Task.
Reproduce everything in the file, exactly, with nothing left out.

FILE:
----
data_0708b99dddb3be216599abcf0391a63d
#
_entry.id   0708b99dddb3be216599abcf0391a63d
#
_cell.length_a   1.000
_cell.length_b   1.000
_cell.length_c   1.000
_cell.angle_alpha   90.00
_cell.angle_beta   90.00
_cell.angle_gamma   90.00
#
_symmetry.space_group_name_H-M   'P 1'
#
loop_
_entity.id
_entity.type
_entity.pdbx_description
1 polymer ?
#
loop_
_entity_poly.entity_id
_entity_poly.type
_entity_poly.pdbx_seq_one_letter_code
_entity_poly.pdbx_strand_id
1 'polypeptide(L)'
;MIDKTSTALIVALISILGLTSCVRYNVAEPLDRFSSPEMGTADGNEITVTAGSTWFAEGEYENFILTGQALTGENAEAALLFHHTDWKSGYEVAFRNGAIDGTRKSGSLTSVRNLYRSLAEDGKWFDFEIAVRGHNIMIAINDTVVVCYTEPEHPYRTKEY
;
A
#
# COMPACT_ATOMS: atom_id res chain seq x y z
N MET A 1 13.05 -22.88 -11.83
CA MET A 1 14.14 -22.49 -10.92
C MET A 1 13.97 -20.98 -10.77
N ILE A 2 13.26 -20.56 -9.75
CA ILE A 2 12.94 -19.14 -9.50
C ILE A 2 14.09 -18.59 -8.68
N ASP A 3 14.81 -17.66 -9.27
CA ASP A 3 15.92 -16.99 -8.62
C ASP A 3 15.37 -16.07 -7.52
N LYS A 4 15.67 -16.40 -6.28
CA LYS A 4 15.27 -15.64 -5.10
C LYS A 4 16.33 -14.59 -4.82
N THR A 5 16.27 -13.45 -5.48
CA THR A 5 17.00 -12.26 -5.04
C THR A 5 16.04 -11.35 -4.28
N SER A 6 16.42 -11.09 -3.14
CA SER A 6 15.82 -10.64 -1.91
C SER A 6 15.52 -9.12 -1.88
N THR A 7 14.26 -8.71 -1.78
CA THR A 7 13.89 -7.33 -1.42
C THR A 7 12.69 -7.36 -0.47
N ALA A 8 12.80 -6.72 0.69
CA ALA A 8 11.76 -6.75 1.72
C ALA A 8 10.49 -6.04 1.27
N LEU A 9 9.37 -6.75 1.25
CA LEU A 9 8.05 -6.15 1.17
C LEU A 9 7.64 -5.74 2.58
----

data_0708b99dddb3be216599abcf0391a63d
#
_entry.id   0708b99dddb3be216599abcf0391a63d
#
_cell.length_a   1.000
_cell.length_b   1.000
_cell.length_c   1.000
_cell.angle_alpha   90.00
_cell.angle_beta   90.00
_cell.angle_gamma   90.00
#
_symmetry.space_group_name_H-M   'P 1'
#
loop_
_entity.id
_entity.type
_entity.pdbx_description
1 polymer ?
#
loop_
_entity_poly.entity_id
_entity_poly.type
_entity_poly.pdbx_seq_one_letter_code
_entity_poly.pdbx_strand_id
1 'polypeptide(L)'
;MIDKTSTALIVALISILGLTSCVRYNVAEPLDRFSSPEMGTADGNEITVTAGSTWFAEGEYENFILTGQALTGENAEAALLFHHTDWKSGYEVAFRNGAIDGTRKSGSLTSVRNLYRSLAEDGKWFDFEIAVRGHNIMIAINDTVVVCYTEPEHPYRTKEY
;
A
#
# COMPACT_ATOMS: atom_id res chain seq x y z
N MET A 1 13.05 -22.88 -11.83
CA MET A 1 14.14 -22.49 -10.92
C MET A 1 13.97 -20.98 -10.77
N ILE A 2 13.26 -20.56 -9.75
CA ILE A 2 12.94 -19.14 -9.50
C ILE A 2 14.09 -18.59 -8.68
N ASP A 3 14.81 -17.66 -9.27
CA ASP A 3 15.92 -16.99 -8.62
C ASP A 3 15.37 -16.07 -7.52
N LYS A 4 15.67 -16.40 -6.28
CA LYS A 4 15.27 -15.64 -5.10
C LYS A 4 16.33 -14.59 -4.82
N THR A 5 16.27 -13.45 -5.48
CA THR A 5 17.00 -12.26 -5.04
C THR A 5 16.04 -11.35 -4.28
N SER A 6 16.42 -11.09 -3.14
CA SER A 6 15.82 -10.64 -1.91
C SER A 6 15.52 -9.12 -1.88
N THR A 7 14.26 -8.71 -1.78
CA THR A 7 13.89 -7.33 -1.42
C THR A 7 12.69 -7.36 -0.47
N ALA A 8 12.80 -6.72 0.69
CA ALA A 8 11.76 -6.75 1.72
C ALA A 8 10.49 -6.04 1.27
N LEU A 9 9.37 -6.75 1.25
CA LEU A 9 8.05 -6.15 1.17
C LEU A 9 7.64 -5.74 2.58